By Janine Jackson for FAIR – A crawler at the top of the New York Times website announced “Breaking news: Dilma Rousseff, accused of misconduct as president, has been impeached, ending the power struggle consuming Brazil.” That sounds like an unlikely outcome, even to those who haven’t been able to follow all the twists and turns of events in Brazil. But what accounts for the difference between those who see something being resolved in recent political events, and those who see something being violated?
By Staff of Tele Sur – Former president of the chamber of deputies and mastermind of President Dilma Rousseff’s impeachment, Eduardo Cunha, lost his seat in the lower house Monday night that had so far given him immunity against judicial proceedings over corruption charges. Representatives voted overwhelmingly in favor of his removal with 450 votes for impeachment, nine abstentions and 10 votes against, when the approval required only 257 deputies, with a minimum of 420 attending the vote.
By Staff of Survival International – In an official press release, the organizers of the Rio 2016 Paralympic Games have accused Brazilian tribal peoples of infanticide, sexual abuse, rape, slavery, torture and other “harmful traditional practices,” prompting outrage among human rights campaigners. The organizers have also backed “Muwaji’s Law,” a proposed law in Brazil being promoted by evangelical missionaries as a means of breaking up tribal families.
By Deirdre Fulton for Commondreams. Protests took place in multiple Brazilian cities on Sunday, in support of ousted president Dilma Rousseff and against the now-officially installed government of her successor, Michel Temer. Agence France-Presse reported from São Paulo: Demonstration organizers—who have rejected Temer’s ascendancy as a “coup”—said some 100,000 protestors filled the major artery Paulista Avenue, many holding banners that read “Out with Temer!” and “Direct elections now!” “We’re here to show that the people still have power and that despite the coup, we are here in the street to bring down the government and call for a new election,” protester Gustavo Amigo told BBC. Though he is prohibited from running in the next election because he was found guilty of violating campaign finance rules, former vice president Temer is set to serve the rest of what would have been Rousseff’s second term, ending in 2019.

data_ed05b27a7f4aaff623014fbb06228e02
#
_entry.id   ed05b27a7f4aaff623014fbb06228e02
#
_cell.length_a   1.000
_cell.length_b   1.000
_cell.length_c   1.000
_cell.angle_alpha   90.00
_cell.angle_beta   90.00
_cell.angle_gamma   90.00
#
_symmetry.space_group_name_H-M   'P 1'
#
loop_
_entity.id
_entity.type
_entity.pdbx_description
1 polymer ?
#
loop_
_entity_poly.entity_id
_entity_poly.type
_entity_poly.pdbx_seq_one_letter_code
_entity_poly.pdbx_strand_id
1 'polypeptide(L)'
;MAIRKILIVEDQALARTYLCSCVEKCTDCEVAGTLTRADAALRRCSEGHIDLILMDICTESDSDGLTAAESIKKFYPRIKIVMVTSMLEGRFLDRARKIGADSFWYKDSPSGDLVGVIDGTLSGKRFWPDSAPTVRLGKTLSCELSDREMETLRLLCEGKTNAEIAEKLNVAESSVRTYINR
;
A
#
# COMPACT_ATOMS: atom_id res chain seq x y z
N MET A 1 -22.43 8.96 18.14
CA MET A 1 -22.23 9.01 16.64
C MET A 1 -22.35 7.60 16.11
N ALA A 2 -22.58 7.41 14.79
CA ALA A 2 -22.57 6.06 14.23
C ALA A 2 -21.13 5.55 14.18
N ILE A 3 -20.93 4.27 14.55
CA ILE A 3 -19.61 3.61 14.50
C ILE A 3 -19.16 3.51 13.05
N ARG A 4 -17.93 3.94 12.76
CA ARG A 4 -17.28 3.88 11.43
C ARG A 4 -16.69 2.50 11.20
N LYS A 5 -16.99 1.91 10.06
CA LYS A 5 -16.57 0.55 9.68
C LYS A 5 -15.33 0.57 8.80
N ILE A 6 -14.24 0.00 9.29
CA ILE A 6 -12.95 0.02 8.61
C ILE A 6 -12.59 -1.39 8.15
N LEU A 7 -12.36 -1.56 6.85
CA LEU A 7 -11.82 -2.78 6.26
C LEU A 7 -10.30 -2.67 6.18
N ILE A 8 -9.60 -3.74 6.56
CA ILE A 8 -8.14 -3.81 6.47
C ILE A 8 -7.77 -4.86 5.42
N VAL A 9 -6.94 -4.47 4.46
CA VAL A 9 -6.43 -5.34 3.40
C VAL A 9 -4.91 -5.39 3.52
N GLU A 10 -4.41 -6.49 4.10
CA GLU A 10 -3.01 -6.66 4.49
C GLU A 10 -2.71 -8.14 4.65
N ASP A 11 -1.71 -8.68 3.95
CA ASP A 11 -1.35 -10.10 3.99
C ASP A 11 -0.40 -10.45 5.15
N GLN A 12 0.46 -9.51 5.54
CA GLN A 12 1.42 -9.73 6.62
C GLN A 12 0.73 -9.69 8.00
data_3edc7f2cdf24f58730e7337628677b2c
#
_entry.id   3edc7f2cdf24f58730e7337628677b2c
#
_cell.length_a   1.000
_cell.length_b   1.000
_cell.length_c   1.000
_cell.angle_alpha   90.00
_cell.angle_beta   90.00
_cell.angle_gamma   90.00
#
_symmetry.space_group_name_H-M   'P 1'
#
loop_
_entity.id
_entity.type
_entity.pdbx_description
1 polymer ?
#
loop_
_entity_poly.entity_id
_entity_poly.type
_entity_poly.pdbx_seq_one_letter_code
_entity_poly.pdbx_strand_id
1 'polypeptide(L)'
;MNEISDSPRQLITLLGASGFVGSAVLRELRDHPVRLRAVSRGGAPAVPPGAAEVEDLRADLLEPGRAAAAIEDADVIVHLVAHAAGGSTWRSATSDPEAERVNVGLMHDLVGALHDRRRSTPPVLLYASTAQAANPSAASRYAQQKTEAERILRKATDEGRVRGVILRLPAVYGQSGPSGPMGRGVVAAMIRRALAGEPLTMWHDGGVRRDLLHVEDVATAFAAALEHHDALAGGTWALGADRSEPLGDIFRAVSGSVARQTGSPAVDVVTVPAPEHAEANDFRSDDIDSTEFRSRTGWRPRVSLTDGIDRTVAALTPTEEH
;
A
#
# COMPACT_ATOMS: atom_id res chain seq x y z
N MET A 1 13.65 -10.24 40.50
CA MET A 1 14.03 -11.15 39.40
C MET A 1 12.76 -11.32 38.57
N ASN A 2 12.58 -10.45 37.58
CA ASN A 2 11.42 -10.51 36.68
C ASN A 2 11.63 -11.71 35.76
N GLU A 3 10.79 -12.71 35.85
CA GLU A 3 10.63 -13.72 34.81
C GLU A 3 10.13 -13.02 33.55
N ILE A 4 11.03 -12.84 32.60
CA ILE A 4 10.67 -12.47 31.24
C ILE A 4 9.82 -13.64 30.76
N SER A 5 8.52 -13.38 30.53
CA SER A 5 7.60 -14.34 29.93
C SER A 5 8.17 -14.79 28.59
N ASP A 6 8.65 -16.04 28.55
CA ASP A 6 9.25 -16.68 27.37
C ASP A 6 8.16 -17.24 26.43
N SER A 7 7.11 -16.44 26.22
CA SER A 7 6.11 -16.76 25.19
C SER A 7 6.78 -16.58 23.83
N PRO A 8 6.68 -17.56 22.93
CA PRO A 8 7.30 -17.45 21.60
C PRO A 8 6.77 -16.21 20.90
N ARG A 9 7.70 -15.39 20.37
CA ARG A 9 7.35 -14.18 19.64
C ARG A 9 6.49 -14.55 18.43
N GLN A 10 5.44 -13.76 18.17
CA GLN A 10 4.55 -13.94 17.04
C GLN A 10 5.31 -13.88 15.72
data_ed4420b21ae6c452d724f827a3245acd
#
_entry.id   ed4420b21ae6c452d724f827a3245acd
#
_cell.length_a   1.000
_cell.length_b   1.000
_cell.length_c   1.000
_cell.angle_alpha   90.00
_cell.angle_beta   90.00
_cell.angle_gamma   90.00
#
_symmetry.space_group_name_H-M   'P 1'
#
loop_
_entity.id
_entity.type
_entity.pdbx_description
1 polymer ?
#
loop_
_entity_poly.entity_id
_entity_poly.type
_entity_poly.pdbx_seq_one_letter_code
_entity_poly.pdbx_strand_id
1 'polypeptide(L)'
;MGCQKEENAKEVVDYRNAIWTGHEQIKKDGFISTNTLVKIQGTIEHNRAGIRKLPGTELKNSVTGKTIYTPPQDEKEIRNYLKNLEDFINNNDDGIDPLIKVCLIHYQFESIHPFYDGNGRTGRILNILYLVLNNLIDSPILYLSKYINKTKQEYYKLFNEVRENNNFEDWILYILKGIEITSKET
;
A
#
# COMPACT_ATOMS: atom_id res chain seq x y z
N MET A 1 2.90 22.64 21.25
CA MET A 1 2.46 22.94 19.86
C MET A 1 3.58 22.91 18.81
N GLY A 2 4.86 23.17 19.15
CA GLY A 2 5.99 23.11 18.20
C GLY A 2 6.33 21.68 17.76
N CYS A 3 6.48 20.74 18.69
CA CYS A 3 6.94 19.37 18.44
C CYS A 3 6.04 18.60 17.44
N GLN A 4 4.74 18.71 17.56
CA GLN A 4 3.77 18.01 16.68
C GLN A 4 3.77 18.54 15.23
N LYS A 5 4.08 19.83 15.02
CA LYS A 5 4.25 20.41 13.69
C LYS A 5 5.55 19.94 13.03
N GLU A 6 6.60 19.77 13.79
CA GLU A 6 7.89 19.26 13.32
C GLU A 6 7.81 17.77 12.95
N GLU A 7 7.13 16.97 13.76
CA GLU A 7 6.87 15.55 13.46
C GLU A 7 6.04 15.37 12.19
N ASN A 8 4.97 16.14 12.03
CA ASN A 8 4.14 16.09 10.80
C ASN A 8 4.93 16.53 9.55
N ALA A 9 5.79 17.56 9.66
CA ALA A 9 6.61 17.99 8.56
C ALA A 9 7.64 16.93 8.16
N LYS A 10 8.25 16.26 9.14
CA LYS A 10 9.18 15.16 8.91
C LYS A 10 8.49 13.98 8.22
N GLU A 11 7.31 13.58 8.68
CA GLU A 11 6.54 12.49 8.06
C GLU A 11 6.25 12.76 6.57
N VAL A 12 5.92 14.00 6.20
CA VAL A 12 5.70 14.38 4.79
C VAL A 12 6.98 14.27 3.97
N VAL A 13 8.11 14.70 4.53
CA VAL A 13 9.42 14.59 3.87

By Jonathan Watts for The Guardian – Brazil’s first female president Dilma Rousseff has been thrown out of office by the country’s corruption-tainted senate after a gruelling impeachment trial that ends 13 years of Workers’ party rule. Following a crushing 61 to 20 defeat in the upper house, she will be replaced for the remaining two years and four months of her term by Michel Temer, a centre-right patrician who was among the leaders of the campaign against his former running mate.
By Staff of Tele Sur – The U.S. has been actively supportive of the interim government, with many of its Cabinet members already close to the U.S., according to WikiLeaks documents. The United States has been essential in legitimizing Brazil’s impeachment process—widely described by others as a soft coup—and has played a hand in propping up the interim government. Many members of interim President Michel Temer’s government have enjoyed close relations with the U.S., which is “supportive of the Brazilian interim government beyond being silent,”
By Jonathan Watts and Donna Bowater for The Guardian – Brazil’s first female president, Dilma Rousseff, put up a fight in keeping with her Marxist guerrilla background on Monday with a powerful denunciation of the politicians who are poised to eject her from power within days. Testifying in her own defence before a predominantly opposition senate, the Workers’ party leader said she had withstood torture in her fight for democracy and would not back down even though she is widely expected to lose a final impeachment vote likely to occur within the next two days.